Writing informal letters and emails
Writing informal letters and emails involves writing letters or emails to friends or relatives.
When writing an informal letter or email our language is more relaxed and we are able to use abbreviations which are rare in other forms of English writing, except perhaps when using direct speech.
Informal Letters – Greetings:
- Dear Jim
- Hello Jim
- Hi Jim
Informal Letters – Introductory paragraph:
- Sorry I haven’t written for ages …
- Sorry it’s taken me so long to write …
- How’s it going?
- How are you?
- How are things with you?
- How are things?
An informal letter referring to good news:
- Glad to hear about …
- I’m really glad to hear about …
- I’m very happy to hear about …
- I was very happy to read about …
- Great news about your …
An informal letter referring to bad news:
- I’m extremely sorry to hear about
- I’m very sorry to hear about
- Sorry to read about
- Its very sad to hear about your
- I can’t tell you how sad I am that
Informal letters – Introducing points
- By the way, …
- Did you hear about …
- Did you see …
- Have you seen …
- Tell me about …
- Oh, another thing …
Ending an informal letter or email:
- Well, time to go …
- Well, it’s time to go …
- Well, got to go …
- Well, time to close …
- I’ve got to leave off now.
- Write soon,
- Make sure you write soon,
- Lots of love,
- All my love,
- Will write again soon,
- Look after yourself,
- Take care of yourself,
- All the best,
- Everything good,
Sample Questions – (Writing informal letters and emails)
- Write 120-150 words in an appropriate style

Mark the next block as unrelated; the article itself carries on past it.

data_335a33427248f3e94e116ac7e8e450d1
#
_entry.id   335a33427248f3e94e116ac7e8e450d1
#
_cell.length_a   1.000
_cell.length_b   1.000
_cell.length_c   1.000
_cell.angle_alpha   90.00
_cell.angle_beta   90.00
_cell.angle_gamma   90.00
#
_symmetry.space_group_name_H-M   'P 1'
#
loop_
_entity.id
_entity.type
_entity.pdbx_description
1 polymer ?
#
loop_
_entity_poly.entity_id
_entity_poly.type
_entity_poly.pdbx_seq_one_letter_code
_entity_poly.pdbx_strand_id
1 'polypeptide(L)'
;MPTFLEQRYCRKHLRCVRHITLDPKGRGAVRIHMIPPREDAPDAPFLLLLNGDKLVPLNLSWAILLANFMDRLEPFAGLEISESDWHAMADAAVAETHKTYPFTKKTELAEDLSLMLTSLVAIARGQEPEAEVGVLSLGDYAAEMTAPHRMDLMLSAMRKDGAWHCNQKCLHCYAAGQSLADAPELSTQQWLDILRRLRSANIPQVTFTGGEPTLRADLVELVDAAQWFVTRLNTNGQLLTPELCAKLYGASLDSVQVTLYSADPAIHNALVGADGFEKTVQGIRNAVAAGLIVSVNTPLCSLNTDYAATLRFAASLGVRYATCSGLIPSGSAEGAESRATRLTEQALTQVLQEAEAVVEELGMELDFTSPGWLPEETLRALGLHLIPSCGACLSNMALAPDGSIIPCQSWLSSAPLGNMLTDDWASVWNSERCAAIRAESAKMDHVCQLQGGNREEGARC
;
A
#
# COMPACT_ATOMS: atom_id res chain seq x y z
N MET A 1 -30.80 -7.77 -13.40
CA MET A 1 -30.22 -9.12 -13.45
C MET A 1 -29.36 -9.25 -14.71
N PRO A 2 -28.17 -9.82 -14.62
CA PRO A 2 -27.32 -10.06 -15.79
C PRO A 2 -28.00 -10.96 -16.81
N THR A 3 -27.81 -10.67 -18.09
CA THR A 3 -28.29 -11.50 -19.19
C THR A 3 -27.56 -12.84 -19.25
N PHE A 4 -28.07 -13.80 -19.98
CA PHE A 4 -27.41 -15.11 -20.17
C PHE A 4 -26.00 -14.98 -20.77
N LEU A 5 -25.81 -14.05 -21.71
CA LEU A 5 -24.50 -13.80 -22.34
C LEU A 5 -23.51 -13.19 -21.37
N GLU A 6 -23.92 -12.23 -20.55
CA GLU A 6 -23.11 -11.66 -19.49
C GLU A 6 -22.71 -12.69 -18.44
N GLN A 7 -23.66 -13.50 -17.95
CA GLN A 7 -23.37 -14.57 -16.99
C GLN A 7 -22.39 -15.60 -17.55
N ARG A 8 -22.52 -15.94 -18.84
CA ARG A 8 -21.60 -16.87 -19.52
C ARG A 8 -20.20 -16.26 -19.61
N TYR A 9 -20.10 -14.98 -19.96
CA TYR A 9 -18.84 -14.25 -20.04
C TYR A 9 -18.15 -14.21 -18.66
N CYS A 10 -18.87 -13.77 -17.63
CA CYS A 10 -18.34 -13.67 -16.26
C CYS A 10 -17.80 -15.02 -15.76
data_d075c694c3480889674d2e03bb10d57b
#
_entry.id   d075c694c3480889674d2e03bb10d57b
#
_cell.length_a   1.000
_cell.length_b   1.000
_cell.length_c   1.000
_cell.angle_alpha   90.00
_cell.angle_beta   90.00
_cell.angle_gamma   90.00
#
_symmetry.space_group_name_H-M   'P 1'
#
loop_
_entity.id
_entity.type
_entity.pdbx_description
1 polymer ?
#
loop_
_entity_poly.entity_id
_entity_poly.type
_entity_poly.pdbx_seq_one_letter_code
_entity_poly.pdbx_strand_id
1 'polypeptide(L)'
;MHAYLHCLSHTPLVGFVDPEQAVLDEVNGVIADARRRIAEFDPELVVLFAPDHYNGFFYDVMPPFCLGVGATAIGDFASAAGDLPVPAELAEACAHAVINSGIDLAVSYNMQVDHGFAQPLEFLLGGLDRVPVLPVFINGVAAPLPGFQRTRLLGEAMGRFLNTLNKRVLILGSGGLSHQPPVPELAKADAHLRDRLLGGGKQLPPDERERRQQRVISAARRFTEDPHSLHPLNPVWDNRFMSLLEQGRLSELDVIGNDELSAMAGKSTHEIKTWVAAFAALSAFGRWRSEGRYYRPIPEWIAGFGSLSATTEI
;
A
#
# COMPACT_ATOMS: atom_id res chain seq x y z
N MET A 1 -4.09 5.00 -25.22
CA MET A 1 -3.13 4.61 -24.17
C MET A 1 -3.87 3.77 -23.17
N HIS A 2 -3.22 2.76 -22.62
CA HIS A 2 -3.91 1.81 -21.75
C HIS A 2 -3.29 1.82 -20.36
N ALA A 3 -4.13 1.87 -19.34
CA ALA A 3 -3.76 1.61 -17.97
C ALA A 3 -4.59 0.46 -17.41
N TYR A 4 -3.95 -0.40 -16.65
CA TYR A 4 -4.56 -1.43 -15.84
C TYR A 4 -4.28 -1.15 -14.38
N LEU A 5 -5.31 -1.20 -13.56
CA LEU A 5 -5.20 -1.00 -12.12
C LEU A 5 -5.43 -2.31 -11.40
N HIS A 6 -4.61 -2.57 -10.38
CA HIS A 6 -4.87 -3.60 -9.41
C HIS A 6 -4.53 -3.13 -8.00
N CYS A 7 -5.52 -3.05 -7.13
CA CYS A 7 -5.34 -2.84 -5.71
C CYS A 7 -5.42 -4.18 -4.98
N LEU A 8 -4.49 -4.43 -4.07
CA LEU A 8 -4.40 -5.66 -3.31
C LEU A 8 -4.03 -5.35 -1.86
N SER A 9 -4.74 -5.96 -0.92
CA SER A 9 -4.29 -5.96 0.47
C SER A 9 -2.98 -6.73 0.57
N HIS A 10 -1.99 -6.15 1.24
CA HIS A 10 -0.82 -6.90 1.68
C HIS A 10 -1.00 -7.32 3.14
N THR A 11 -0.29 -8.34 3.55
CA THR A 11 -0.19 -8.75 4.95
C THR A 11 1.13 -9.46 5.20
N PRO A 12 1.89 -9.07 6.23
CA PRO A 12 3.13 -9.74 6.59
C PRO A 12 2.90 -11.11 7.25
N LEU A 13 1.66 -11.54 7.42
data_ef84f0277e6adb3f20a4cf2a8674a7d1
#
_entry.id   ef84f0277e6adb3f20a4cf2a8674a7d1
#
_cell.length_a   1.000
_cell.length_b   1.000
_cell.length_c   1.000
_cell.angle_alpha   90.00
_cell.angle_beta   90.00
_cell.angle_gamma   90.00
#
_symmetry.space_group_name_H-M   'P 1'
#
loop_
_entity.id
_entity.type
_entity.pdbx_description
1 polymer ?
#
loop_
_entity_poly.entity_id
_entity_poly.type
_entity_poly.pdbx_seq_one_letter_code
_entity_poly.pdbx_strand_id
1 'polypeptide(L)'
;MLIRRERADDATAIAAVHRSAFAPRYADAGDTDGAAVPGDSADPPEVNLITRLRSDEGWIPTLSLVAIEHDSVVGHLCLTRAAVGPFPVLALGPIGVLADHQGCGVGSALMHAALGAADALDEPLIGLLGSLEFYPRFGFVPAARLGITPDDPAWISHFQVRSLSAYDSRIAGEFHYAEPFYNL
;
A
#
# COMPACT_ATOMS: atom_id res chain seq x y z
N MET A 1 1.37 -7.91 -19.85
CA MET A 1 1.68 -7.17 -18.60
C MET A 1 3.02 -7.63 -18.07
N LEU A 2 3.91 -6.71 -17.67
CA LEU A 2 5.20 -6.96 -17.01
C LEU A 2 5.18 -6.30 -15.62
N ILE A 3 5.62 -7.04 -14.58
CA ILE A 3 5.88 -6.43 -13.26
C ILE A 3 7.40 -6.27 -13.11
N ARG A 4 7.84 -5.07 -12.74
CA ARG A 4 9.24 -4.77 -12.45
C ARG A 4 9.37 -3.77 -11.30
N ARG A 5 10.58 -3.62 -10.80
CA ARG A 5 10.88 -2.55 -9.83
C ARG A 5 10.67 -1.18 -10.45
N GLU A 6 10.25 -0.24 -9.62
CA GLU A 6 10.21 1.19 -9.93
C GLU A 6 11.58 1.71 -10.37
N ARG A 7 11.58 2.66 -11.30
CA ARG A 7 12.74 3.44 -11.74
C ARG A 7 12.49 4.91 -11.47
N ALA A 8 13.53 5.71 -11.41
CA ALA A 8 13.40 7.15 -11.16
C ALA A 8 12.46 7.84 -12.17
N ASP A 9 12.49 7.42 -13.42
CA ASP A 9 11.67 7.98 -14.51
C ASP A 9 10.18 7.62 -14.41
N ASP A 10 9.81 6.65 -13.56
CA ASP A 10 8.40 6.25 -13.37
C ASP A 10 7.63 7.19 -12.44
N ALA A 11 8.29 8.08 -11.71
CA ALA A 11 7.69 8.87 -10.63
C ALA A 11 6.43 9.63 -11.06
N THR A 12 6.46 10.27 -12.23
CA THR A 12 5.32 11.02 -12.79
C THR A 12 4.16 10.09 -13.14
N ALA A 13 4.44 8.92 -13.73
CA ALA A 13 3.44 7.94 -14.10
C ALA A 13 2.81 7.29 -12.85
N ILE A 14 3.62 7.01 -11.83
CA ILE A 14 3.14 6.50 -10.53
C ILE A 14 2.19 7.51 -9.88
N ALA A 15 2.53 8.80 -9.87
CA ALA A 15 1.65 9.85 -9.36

Your Scottish friend, Maggie, has sent you an email asking you to help her organise a special surprise birthday party for her brother Rupert. Read Maggie’s email and the notes you have made. Then write an email to Maggie using all your notes.
We must make sure that Rupert doesn’t know we are planning this surprise. I’m not sure how many people to invite but our house is definitely too small. Do you think we should book the Royal hotel for the evening and have the party there? You know that Rupert is very keen on music so we could hire a live band.
I’ve also been wondering what we could all buy as a present. What do you think?
Could you come the day before the party to help with preparations? There’s a lot to plan so I’d really like your help. Can you suggest something else that will really make the party special?
All for now, best wishes, Maggie
- Paragraph 1 – Royal Hotel sounds OK but very expensive
- Paragraph 2 – Rupert really enjoys fishing
- Paragraph 3 – Sorry, busy that day.
- Paragraph 3 – Something else – Yes, how about ….
Write your email. You must use grammatically correct sentences with accurate spelling and punctuation in a style appropriate for the situation.
- Write 120-150 words in an appropriate style.
You are studying in Britain and you’ve recently received a letter from a friend, Susan, who is interested in arranging a day trip for a group of students. Read Susan’s letter, the advertisement and the notes you have made. Then write a letter to Susan, using all your notes.
… and the students in my class are really interested in going on a day trip. I know you went on a boat trip with your class recently. Could you tell me what it was like and whether you’d recommend it?
Castle and Lake Boat Trips
- Departures 9 a.m. or 11 a.m. daily
- Lunch at restaurant
- Afternoon at lake with choice of water sports
- Reasonable prices with reductions for groups
- Earlier boat less crowded
- Take a packed lunch because ……..
- You must try ……..(watersport)
- Group minimum is 15
Write your letter. You must use grammatically correct sentences with accurate spelling and punctuation in a style appropriate for the situation
- Your friend, Jim, has written you an email, part of which says:
My parents have given me some money for passing my exams. I don’t know whether to spend it on going to watch United in Madrid, or whether I should save up a bit more and buy some clothes. What do you think?
Write an email in reply in 120-150 words.